Upon a hearing, the court may remove the child from the home. Id. § 232.95(2)(a ). If a child is removed from the home, the juvenile court is required to make "a determination that continuation of the child in the child's home would be contrary to the welfare of the child" and that reasonable efforts have been made "to prevent or eliminate the need for removal of the child from the child's home." Id. § 232.95(2)(a )(1).

The juvenile court is generally required to make removal determinations on a case-by-case basis, with the grounds explicitly documented and stated in the court's order. Id. § 232.95(2)(a )(2). An...

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10 practice notes
  • In re Erpelding, No. 16-1419
    • United States
    • United States State Supreme Court of Iowa
    • July 6, 2018
    ...of errors at law. Johnson Propane, Heating & Cooling, Inc. v. Iowa Dep’t of Transp. , 891 N.W.2d 220, 224 (Iowa 2017) ; In re C.F.-H. , 889 N.W.2d 201, 203 (Iowa 2016) ; accord Iowa R. App. P. 6.907.III. Analysis.A. Relevant Statutory Provisions . Under Iowa law, premarital agreements are s......
  • Erpelding v. & Concerning Timothy John Erpelding, No. 16-1419
    • United States
    • United States State Supreme Court of Iowa
    • March 2, 2018
    ...of errors at law. Johnson Propane, Heating & Cooling, Inc. v. Iowa Dep't of Transp., 891 N.W.2d 220, 224 (Iowa 2017); In re C.F.-H., 889 N.W.2d 201, 203 (Iowa 2016); accord Iowa R. App. P. 6.907.Page 5 III. Analysis. Under Iowa law, premarital agreements are subject to the IUPAA, codified i......
  • United Elec. v. Iowa Pub. Emp't Relations Bd., No. 18-0505
    • United States
    • United States State Supreme Court of Iowa
    • May 17, 2019
    ...Iowa Code § 20.9(1) ). When the legislature issues this kind of directive on statutory interpretation, it binds us. See In re C.F.-H. , 889 N.W.2d 201, 203 (Iowa 2016) (noting that we are "required [by Iowa Code section 232.1 ] to construe provisions in Iowa Code chapter 232 liberally"); De......
  • In re Erpelding, No. 16-1419
    • United States
    • United States State Supreme Court of Iowa
    • March 2, 2018
    ...of errors at law. Johnson Propane, Heating & Cooling, Inc. v. Iowa Dep't of Transp., 891 N.W.2d 220, 224 (Iowa 2017); In re C.F.-H., 889 N.W.2d 201, 203 (Iowa 2016); accord Iowa R. App. P. III. Analysis. Under Iowa law, premarital agreements are subject to the IUPAA, codified in Iowa Code c......
  • Request a trial to view additional results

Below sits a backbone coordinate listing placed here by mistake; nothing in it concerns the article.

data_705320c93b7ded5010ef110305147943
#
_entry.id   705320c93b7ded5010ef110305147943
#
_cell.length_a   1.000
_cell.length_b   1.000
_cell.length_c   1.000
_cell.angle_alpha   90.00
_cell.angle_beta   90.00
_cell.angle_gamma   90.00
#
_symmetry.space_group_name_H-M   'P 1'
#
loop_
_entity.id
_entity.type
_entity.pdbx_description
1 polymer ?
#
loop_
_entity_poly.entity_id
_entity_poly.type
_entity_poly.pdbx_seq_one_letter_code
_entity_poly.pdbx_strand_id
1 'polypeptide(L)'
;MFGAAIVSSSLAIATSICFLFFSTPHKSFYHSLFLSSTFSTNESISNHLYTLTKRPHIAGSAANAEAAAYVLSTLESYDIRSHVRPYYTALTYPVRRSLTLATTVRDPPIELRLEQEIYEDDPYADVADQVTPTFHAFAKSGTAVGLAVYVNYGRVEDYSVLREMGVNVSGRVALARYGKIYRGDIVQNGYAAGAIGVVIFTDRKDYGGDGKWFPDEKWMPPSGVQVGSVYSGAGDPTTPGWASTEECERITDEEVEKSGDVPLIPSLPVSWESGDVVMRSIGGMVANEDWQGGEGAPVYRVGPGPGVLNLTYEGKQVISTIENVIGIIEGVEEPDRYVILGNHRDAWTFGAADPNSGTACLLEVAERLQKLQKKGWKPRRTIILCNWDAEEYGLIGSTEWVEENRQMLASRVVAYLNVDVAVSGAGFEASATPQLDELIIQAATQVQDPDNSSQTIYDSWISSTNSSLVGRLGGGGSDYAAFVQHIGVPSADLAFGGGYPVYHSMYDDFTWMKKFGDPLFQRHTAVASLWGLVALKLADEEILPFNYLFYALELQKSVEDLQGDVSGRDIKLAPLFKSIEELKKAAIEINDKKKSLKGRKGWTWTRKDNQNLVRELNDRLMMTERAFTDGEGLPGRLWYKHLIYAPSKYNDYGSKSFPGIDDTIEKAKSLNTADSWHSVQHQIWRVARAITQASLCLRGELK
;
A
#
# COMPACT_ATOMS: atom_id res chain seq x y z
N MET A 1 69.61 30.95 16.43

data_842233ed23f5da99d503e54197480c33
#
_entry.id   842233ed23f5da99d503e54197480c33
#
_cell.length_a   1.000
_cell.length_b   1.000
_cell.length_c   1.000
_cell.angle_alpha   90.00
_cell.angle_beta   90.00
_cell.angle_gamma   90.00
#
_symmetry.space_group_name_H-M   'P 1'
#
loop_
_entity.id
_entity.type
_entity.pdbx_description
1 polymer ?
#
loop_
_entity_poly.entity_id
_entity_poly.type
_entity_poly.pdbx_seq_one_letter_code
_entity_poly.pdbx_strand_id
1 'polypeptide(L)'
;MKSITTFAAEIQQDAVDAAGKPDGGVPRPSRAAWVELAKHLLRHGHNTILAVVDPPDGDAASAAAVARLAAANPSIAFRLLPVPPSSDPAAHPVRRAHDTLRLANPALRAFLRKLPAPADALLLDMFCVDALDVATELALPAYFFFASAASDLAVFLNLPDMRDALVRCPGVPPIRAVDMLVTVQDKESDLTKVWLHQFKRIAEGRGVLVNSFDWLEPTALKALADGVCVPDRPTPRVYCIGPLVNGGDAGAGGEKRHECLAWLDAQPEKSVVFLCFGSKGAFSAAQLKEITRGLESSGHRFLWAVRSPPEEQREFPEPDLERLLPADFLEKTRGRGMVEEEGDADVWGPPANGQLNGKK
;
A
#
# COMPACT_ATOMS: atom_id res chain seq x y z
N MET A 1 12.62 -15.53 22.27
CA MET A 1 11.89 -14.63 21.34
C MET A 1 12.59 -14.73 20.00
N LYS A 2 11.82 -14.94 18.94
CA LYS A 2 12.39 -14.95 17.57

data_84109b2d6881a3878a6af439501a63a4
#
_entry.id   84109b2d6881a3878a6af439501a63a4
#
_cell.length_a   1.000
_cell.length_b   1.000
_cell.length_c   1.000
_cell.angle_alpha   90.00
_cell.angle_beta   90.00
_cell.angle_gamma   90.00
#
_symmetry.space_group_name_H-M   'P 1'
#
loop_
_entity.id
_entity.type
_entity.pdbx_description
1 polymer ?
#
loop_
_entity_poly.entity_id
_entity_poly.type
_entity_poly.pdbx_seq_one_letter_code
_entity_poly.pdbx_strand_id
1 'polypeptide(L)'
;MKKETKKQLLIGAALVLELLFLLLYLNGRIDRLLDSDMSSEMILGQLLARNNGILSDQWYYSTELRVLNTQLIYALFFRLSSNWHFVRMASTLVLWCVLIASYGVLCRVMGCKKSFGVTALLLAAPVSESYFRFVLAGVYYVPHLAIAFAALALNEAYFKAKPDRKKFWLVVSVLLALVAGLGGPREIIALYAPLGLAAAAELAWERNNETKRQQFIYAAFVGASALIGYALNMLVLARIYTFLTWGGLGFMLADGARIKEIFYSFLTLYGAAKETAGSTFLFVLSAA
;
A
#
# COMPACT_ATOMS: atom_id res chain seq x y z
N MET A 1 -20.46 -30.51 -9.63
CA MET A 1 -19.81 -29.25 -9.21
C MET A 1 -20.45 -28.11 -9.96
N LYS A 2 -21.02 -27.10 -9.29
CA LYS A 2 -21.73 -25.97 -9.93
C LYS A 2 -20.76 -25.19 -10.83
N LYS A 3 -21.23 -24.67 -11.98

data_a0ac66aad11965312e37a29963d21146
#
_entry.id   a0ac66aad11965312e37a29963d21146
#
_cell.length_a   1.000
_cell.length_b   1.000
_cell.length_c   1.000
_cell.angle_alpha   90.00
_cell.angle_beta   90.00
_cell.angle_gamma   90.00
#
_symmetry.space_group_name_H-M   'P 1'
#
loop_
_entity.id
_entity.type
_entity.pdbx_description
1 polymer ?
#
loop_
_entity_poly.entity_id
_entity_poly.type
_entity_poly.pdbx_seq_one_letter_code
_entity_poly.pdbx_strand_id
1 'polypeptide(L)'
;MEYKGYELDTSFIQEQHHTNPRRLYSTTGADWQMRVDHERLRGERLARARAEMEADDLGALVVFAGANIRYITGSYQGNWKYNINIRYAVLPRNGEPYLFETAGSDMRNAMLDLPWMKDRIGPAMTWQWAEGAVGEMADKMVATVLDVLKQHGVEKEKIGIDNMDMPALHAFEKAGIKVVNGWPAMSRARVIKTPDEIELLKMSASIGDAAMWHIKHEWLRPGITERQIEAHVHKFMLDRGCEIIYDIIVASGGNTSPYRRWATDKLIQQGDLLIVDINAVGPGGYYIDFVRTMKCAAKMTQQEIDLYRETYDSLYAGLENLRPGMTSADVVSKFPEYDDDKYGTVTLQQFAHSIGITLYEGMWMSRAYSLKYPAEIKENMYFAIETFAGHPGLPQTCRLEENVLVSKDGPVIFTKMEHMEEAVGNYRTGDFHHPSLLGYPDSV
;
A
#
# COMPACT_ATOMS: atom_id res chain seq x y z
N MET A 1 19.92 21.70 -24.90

10 cases
  • In re Erpelding, No. 16-1419
    • United States
    • United States State Supreme Court of Iowa
    • July 6, 2018
    ...of errors at law. Johnson Propane, Heating & Cooling, Inc. v. Iowa Dep’t of Transp. , 891 N.W.2d 220, 224 (Iowa 2017) ; In re C.F.-H. , 889 N.W.2d 201, 203 (Iowa 2016) ; accord Iowa R. App. P. 6.907.III. Analysis.A. Relevant Statutory Provisions . Under Iowa law, premarital agreements are s......
  • Erpelding v. & Concerning Timothy John Erpelding, No. 16-1419
    • United States
    • United States State Supreme Court of Iowa
    • March 2, 2018
    ...of errors at law. Johnson Propane, Heating & Cooling, Inc. v. Iowa Dep't of Transp., 891 N.W.2d 220, 224 (Iowa 2017); In re C.F.-H., 889 N.W.2d 201, 203 (Iowa 2016); accord Iowa R. App. P. 6.907.Page 5 III. Analysis. Under Iowa law, premarital agreements are subject to the IUPAA, codified i......
  • United Elec. v. Iowa Pub. Emp't Relations Bd., No. 18-0505
    • United States
    • United States State Supreme Court of Iowa
    • May 17, 2019
    ...Iowa Code § 20.9(1) ). When the legislature issues this kind of directive on statutory interpretation, it binds us. See In re C.F.-H. , 889 N.W.2d 201, 203 (Iowa 2016) (noting that we are "required [by Iowa Code section 232.1 ] to construe provisions in Iowa Code chapter 232 liberally"); De......
  • In re Erpelding, No. 16-1419
    • United States
    • United States State Supreme Court of Iowa
    • March 2, 2018
    ...of errors at law. Johnson Propane, Heating & Cooling, Inc. v. Iowa Dep't of Transp., 891 N.W.2d 220, 224 (Iowa 2017); In re C.F.-H., 889 N.W.2d 201, 203 (Iowa 2016); accord Iowa R. App. P. III. Analysis. Under Iowa law, premarital agreements are subject to the IUPAA, codified in Iowa Code c......
  • Request a trial to view additional results